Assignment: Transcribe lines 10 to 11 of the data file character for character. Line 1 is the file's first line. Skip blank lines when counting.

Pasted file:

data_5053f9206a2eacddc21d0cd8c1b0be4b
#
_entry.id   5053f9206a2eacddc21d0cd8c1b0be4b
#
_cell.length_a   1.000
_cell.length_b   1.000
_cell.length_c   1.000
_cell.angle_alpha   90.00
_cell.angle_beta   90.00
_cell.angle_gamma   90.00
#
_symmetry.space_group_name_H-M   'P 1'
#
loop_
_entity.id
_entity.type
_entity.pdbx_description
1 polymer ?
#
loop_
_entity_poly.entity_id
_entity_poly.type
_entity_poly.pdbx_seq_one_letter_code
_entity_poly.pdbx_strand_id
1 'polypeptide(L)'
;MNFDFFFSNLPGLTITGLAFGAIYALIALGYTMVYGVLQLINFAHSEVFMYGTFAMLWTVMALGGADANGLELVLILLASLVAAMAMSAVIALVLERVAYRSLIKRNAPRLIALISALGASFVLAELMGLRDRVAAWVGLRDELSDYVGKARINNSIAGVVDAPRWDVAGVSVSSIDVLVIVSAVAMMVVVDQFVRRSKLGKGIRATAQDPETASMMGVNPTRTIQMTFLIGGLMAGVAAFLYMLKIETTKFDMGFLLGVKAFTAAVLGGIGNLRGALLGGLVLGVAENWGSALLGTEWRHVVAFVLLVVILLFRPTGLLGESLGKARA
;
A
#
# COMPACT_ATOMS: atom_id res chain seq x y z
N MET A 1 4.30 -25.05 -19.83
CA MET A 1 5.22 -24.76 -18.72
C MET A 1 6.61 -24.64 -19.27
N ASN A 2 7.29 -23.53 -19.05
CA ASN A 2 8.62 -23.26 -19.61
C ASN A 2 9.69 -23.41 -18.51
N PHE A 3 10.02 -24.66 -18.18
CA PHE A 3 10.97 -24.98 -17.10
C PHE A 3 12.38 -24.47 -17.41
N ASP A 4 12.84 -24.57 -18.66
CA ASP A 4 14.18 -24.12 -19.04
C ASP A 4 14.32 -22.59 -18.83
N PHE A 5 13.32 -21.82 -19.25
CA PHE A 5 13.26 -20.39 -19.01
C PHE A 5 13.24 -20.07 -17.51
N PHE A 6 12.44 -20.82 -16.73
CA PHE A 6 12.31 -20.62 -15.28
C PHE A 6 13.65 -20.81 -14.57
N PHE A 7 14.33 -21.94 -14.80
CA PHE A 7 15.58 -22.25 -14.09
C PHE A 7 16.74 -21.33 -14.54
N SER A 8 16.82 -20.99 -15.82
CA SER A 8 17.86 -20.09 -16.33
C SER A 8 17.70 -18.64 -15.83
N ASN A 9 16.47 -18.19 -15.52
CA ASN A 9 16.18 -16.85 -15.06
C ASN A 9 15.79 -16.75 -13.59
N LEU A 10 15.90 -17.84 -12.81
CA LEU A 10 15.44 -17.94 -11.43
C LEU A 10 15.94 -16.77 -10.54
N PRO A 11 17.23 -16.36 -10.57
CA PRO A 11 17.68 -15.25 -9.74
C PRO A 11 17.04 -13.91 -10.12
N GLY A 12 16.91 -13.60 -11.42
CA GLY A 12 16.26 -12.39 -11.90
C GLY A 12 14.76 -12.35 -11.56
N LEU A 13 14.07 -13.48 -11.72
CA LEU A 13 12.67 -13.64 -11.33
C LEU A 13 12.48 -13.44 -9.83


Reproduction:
_cell.angle_gamma   90.00
#